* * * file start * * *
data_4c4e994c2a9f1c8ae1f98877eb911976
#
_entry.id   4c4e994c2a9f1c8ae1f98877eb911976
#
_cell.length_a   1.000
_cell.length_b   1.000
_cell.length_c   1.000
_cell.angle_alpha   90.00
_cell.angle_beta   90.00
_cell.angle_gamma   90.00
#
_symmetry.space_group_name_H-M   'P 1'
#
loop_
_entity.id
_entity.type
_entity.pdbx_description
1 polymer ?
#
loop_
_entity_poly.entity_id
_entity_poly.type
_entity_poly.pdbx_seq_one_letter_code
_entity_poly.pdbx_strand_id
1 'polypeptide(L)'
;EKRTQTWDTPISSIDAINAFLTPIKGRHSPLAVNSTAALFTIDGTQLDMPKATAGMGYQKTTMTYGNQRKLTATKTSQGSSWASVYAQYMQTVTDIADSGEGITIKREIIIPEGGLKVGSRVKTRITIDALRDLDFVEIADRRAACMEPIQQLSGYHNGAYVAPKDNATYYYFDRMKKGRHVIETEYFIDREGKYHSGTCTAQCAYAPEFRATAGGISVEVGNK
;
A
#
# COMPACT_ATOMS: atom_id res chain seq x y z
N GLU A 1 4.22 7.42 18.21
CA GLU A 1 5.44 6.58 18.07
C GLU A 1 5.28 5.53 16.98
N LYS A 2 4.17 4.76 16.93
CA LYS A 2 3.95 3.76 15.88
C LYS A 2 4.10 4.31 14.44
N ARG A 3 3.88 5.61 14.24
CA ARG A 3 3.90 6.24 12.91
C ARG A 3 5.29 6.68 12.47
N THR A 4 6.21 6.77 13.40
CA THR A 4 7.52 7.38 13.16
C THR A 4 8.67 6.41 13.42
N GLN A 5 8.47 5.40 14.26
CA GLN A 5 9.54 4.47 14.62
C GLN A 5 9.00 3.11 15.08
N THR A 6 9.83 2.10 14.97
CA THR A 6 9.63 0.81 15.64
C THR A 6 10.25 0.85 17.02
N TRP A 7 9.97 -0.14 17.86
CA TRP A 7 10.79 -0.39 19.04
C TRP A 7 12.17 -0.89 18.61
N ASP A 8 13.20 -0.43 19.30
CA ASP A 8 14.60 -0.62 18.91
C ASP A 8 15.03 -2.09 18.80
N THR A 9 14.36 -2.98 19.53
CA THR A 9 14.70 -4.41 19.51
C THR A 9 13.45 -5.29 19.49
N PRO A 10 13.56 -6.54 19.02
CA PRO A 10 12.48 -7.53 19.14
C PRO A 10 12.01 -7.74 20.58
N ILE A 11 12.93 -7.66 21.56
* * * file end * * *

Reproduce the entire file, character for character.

data_4c4e994c2a9f1c8ae1f98877eb911976
#
_entry.id   4c4e994c2a9f1c8ae1f98877eb911976
#
_cell.length_a   1.000
_cell.length_b   1.000
_cell.length_c   1.000
_cell.angle_alpha   90.00
_cell.angle_beta   90.00
_cell.angle_gamma   90.00
#
_symmetry.space_group_name_H-M   'P 1'
#
loop_
_entity.id
_entity.type
_entity.pdbx_description
1 polymer ?
#
loop_
_entity_poly.entity_id
_entity_poly.type
_entity_poly.pdbx_seq_one_letter_code
_entity_poly.pdbx_strand_id
1 'polypeptide(L)'
;EKRTQTWDTPISSIDAINAFLTPIKGRHSPLAVNSTAALFTIDGTQLDMPKATAGMGYQKTTMTYGNQRKLTATKTSQGSSWASVYAQYMQTVTDIADSGEGITIKREIIIPEGGLKVGSRVKTRITIDALRDLDFVEIADRRAACMEPIQQLSGYHNGAYVAPKDNATYYYFDRMKKGRHVIETEYFIDREGKYHSGTCTAQCAYAPEFRATAGGISVEVGNK
;
A
#
# COMPACT_ATOMS: atom_id res chain seq x y z
N GLU A 1 4.22 7.42 18.21
CA GLU A 1 5.44 6.58 18.07
C GLU A 1 5.28 5.53 16.98
N LYS A 2 4.17 4.76 16.93
CA LYS A 2 3.95 3.76 15.88
C LYS A 2 4.10 4.31 14.44
N ARG A 3 3.88 5.61 14.24
CA ARG A 3 3.90 6.24 12.91
C ARG A 3 5.29 6.68 12.47
N THR A 4 6.21 6.77 13.40
CA THR A 4 7.52 7.38 13.16
C THR A 4 8.67 6.41 13.42
N GLN A 5 8.47 5.40 14.26
CA GLN A 5 9.54 4.47 14.62
C GLN A 5 9.00 3.11 15.08
N THR A 6 9.83 2.10 14.97
CA THR A 6 9.63 0.81 15.64
C THR A 6 10.25 0.85 17.02
N TRP A 7 9.97 -0.14 17.86
CA TRP A 7 10.79 -0.39 19.04
C TRP A 7 12.17 -0.89 18.61
N ASP A 8 13.20 -0.43 19.30
CA ASP A 8 14.60 -0.62 18.91
C ASP A 8 15.03 -2.09 18.80
N THR A 9 14.36 -2.98 19.53
CA THR A 9 14.70 -4.41 19.51
C THR A 9 13.45 -5.29 19.49
N PRO A 10 13.56 -6.54 19.02
CA PRO A 10 12.48 -7.53 19.14
C PRO A 10 12.01 -7.74 20.58
N ILE A 11 12.93 -7.66 21.56